FDA Commissioner Scott Gottlieb, M.D., and Deputy Commissioner Frank Yiannas recently issued a statement addressing new steps included in the President’s 2020 Budget proposal to advance FDA’s food safety program and expand food safety monitoring. 1/ The statement details how FDA would use requested funds, if provided by Congress, to build a “smarter, more technologically advanced food safety system” that “stands on the shoulders of the preventive framework” of the FDA Food Safety Modernization Act (FSMA). Below we highlight four key aspects of the funding request: (1) state inspection partnerships, (2) imported food inspections, (3) enhanced response to outbreaks of foodborne illness; and (4) premarket safety review of new food ingredients, including those utilizing genome-editing under the agency’s Biotechnology Innovation Action Plan.
State Cooperative Agreement Program
FDA considers the states as critical partners in creating a prevention-based food safety system under FSMA. FDA’s funding proposal seeks to shift even greater FSMA inspection responsibility to the states, proposing new resources to fund human and animal Preventive Controls and Produce Safety inspections through the State Cooperative Agreement Program. The proposed funding would allow states to be responsible for over 50% of human food inspections and over 80% of animal feed inspections required by FSMA. This new division of labor would represent a sea change for human food inspections and introduces important additional considerations for FDA and food companies alike, including the need for FDA to assure the consistency of inspections state-to-state, as well as for food companies to build relationships with their state regulators.
Imported Food Inspections
Ultimately, FDA hopes to achieve parity of oversight for domestic and imported food. However, the agency recognizes that the domestic food safety toolkit is not identical to the imported food safety toolkit and the latter requires substantial investment of time and resources. The proposed increase in state-conducted domestic inspections is key to achieving parity because it would free up the agency staff to focus more heavily on the agency’s imported food safety strategy. 2/ To bolster imported food safety programs, FDA has requested additional resources to assess the agency’s Import Alert Program and to increase industry compliance with the Foreign Supplier Verification Programs (FSVP) regulation.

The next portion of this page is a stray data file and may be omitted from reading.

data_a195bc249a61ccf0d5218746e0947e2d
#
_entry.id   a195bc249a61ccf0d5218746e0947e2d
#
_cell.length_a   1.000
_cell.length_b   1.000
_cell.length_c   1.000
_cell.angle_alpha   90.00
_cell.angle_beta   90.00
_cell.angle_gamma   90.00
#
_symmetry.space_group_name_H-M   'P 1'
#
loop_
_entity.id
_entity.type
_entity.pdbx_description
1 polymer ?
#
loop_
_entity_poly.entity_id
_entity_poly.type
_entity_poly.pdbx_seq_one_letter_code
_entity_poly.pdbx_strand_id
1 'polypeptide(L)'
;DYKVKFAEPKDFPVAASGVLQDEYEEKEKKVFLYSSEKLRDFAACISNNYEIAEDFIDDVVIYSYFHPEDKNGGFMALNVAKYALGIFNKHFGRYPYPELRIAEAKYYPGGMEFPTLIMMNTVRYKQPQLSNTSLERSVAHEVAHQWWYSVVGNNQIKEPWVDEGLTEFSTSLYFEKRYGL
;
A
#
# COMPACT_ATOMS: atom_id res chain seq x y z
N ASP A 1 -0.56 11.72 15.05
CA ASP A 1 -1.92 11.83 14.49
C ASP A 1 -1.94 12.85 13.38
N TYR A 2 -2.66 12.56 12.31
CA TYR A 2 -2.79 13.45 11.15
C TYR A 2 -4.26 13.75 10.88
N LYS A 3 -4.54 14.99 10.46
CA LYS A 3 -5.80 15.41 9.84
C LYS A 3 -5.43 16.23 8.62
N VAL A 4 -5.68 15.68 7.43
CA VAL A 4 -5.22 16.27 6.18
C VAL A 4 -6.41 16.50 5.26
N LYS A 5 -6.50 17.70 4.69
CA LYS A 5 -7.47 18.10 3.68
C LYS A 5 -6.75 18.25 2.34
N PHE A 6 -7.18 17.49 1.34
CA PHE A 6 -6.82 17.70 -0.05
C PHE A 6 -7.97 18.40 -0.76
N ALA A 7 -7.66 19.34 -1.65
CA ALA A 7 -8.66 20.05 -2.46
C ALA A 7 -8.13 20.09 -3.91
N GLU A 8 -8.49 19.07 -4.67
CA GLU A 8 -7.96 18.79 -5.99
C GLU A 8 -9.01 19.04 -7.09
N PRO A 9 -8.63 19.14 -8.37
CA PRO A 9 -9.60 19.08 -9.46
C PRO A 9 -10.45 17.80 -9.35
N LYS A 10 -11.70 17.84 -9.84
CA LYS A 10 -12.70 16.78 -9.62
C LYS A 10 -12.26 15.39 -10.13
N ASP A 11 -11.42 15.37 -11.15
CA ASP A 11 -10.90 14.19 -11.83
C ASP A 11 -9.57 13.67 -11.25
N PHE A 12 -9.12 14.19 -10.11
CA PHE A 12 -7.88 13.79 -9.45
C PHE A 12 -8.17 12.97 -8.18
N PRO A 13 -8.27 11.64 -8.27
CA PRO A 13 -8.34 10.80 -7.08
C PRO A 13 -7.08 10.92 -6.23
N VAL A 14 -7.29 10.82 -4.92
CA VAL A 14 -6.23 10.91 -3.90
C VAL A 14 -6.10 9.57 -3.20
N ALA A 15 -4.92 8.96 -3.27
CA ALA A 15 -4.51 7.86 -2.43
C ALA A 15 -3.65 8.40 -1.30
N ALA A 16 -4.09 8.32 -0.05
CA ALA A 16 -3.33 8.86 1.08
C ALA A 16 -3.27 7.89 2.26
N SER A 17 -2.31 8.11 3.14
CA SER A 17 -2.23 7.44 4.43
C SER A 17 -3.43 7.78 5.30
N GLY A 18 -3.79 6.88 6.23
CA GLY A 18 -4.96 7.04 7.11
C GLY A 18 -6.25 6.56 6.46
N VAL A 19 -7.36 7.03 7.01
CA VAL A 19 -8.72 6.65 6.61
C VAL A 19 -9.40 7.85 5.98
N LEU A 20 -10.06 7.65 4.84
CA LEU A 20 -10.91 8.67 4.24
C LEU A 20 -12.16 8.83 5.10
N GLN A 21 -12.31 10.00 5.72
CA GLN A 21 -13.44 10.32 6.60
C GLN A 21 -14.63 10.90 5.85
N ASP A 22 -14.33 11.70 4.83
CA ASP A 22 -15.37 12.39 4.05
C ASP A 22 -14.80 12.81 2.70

For Fiscal Year 2017, FDA’s Center for Food Safety and Applied Nutrition (CFSAN) responded to 794 recall events due to issues such as microbial contamination and undeclared allergens, and oversaw the recall of 3,609 products—more than any other FDA Center. To more effectively combat microbial contamination issues in foods, FDA intends to rely more heavily on Whole Genome Sequencing (WGS). WGS allows for analysis of the entire genomic DNA sequence of a pathogen. More widespread use of WGS in recent years has increased the number of detected outbreaks and subsequent investigations, with 2017-2018 having twice as many potential outbreaks identified as in the prior two years.
As WGS provides the ability to identify and investigate outbreaks faster, FDA plans to look to other technologies, such as blockchain, to assist industry in implementing more targeted and efficient recalls. Blockchain uses a decentralized, secure, ledger that is shared by all parties in the supply chain to provide transparency on a product’s origins. The statement says that one of the biggest challenges of a recall is the complexity of supply chain tracking and management when records are kept mostly on paper.
Premarket Safety Review of New Food Ingredients
In addition to augmenting its inspection programs, the agency also has requested additional resources to improve the timeliness of premarket safety reviews for new food ingredients such as food and color additives, and to encourage innovations under the biotechnology voluntary consultation process outlined in the agency’s Plant and Animal Biotechnology Innovation Action Plan released in October 2018. 3/ The statement acknowledges that biotechnologies are enabling the development of many innovative food products, such as genome-edited animals and plants. A fully funded Action Plan would foster such innovation, according to these agency officials.